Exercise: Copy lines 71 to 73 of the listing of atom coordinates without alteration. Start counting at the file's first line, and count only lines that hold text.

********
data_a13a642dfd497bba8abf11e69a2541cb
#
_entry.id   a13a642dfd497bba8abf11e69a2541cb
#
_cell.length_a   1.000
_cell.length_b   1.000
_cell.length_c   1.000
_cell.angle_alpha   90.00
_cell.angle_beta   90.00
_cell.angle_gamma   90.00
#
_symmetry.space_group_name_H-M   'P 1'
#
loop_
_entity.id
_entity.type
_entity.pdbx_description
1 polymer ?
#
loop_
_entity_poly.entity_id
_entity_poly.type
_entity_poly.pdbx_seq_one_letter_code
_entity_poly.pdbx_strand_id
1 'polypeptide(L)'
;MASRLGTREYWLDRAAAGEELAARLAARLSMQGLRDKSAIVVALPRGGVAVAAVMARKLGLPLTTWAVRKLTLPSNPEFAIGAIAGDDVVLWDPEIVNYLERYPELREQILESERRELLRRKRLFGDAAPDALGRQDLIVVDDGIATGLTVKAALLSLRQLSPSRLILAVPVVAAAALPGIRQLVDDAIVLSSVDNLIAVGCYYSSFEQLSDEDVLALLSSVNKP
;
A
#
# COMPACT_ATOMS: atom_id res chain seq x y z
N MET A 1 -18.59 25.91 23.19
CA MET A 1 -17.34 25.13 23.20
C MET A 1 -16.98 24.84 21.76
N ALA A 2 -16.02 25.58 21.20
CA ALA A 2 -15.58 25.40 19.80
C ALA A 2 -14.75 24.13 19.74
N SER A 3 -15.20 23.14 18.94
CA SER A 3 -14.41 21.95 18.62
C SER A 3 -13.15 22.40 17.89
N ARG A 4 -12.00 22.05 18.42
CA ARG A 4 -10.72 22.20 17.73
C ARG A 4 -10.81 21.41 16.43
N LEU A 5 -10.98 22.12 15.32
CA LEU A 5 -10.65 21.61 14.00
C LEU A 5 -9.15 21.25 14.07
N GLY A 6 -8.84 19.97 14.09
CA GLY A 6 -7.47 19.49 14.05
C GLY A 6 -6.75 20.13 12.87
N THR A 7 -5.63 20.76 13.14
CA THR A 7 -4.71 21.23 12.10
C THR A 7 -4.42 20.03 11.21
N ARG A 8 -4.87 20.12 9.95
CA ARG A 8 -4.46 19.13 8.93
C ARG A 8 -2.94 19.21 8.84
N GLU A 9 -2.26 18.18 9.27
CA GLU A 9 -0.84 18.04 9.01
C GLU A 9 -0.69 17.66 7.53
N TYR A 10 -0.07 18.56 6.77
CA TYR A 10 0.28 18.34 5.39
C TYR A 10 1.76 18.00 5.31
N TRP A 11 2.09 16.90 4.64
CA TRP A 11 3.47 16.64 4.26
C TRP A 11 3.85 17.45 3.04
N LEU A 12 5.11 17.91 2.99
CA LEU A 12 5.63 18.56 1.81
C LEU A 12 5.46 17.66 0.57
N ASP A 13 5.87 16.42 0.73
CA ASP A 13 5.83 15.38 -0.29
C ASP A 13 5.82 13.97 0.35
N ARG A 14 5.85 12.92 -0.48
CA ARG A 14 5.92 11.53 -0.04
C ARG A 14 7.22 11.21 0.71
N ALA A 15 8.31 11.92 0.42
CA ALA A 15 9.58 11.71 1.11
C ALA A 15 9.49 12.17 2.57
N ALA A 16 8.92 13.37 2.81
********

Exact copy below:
CA ARG A 14 5.92 11.53 -0.04
C ARG A 14 7.22 11.21 0.71
N ALA A 15 8.31 11.92 0.42